confused. Ms. After the English as a second language department administered its common formative assessment on affixes. Grant. asking Omar’s small group. Partial conceptual understanding is a common cause of incorrect responses. “I noticed some students in my class getting similar prefixes like in. the gap between short-term and long-term goals can be overwhelming.and inter. For example.’ or is it ‘-terlude’?” Ms. Goldstein explained that the lesson’s purpose was to analyze new vocabulary words (feed up). they offer students only snapshots of their progress. Goldstein questioned. Omar incorrectly identified in. 2007). Creating a system of specific competencies that students should achieve in a course and 19 . however. Goldstein’s English as a second language class was studying affixes in preparation for a benchmark assessment. Frey. This was a pattern in all our classes. “Could the root be ‘-lude.or inter-? I’ll let you figure it out” (providing feedback that something needed to be figured out). Goldstein remarked.should be geared to diagnose specific kinds of learning so that teachers can discuss any misconceptions students still hold after instruction and recognize patterns among students (Fisher. Identifying Competencies Although unit-based formative assessments are valuable benchmarks to inform teachers’ instruction. Ms. Ms. Goldstein checked a few minutes later on whether Omar and his group had arrived at the correct answer. Ms. “Is the prefix in.meant and received a correct reply. Goals should be a balance of short-term (“I’m going to ask good questions today”) and long-term (“I’ll pass biology”). Omar’s group talked about the two meanings and how they would affect the overall word. How can we teach look-alike prefixes more effectively?” The teachers decided to develop a jeopardy-style game that included easily confounded affixes to give students practice. Omar stayed with his initial correct answer. Learners need a system to measure their own attainment of course goals.and inter. so he tried the prefix interlude. & Johnson. Teachers should meet as soon as possible after they score each assessment to discuss the relationship between the results and teachers’ instruction and to plan next steps (the feed-forward component). Ms. Goldstein asked him what the prefixes in. Rather than simply supply Omar with the correct answer and move on.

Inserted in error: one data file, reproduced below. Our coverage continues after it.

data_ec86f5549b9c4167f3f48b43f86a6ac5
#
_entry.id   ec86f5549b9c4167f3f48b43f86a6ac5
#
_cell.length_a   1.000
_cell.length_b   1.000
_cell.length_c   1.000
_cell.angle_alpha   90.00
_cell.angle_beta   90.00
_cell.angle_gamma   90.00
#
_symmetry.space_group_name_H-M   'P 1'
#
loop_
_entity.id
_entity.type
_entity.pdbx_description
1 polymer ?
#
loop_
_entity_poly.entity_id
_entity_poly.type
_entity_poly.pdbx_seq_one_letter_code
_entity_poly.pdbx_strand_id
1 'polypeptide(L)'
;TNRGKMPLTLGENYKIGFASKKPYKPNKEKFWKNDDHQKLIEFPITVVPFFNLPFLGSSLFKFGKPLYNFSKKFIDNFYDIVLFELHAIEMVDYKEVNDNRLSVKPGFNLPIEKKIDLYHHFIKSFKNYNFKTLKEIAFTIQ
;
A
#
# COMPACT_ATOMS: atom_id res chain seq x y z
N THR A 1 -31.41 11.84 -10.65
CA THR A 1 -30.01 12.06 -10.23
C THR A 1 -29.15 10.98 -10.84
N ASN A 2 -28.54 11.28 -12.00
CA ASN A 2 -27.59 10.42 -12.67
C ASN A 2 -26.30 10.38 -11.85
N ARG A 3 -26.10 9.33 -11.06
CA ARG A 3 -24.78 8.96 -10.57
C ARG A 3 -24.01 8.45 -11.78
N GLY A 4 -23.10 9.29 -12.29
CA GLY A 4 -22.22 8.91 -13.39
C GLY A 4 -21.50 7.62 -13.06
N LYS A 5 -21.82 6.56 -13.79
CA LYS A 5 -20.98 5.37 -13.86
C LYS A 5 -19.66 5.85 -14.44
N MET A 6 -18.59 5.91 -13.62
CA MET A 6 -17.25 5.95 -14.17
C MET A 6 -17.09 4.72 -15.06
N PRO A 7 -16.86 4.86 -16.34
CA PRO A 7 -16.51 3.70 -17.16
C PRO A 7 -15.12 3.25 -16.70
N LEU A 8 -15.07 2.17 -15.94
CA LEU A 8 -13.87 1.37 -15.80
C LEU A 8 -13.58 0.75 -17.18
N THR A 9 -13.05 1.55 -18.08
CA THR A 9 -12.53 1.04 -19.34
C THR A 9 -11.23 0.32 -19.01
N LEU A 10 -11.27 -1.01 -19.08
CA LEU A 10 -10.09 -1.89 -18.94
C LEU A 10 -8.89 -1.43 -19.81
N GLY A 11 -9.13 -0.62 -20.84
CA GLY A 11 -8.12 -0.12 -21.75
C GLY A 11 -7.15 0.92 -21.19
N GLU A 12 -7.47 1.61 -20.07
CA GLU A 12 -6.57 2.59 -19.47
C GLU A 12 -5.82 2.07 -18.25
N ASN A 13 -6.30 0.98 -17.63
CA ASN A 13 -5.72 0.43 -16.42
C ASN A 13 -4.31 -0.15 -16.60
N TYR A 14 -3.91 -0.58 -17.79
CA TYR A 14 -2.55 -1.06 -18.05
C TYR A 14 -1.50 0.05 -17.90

The teachers developed a common formative assessment that measured how well students could cite information from a newspaper article. For example. a Web site. And we advocate assessment practices that build test wiseness by giving students encounters with test formats in the context of meaningful instruction. Competencies should reflect the state standards while offering students an array of ways to demonstrate mastery. one they are capable of mastering. the teacher might say. a poetry portfolio.a series of assessments that measure those competencies and provide clear feedback enable students to measure their progress through any course. The results indicated that even after studying plagiarism. and tests on persuasive writing techniques and summarizing. a book with two or more authors. many students still couldn’t correctly cite online sources. Although we do not believe that students should understand that tests are a genre. a math teacher might model thinking aloud as she eliminates distractors on multiple-choice questions. would help them write their formal essays. and an interview. two literary response essays. Ninth and 10th grade English teachers at one high school devised a series of 10 competency assessments for their common courses. as they explained to students in a “feed-up” message. These included four essays based on schoolwide essential questions. Knowing that students would need this competency to write their first essay. 20 . When faced with the problem 1/7 + 3/7 and three answer choices of 4/7. Grade-level teams or departments usually specify course competencies and corresponding assignments. 3/7. The competency assessments should be numerous enough that students can adequately gauge their own progress at attaining competencies. not just paper-and-pencil tasks. generally 7 to 10 per academic year is best. These teachers designed a two-week unit on plagiarizing that. Build Toward State Assessment An aligned system of assessments should build toward helping students do well on state tests that measure the progress of students and schools. an oral language assessment that included retelling a story and delivering a dramatic monologue. teachers analyzed students’ incorrect answers and retaught the specifics of this type of online citation accordingly. and 4/14.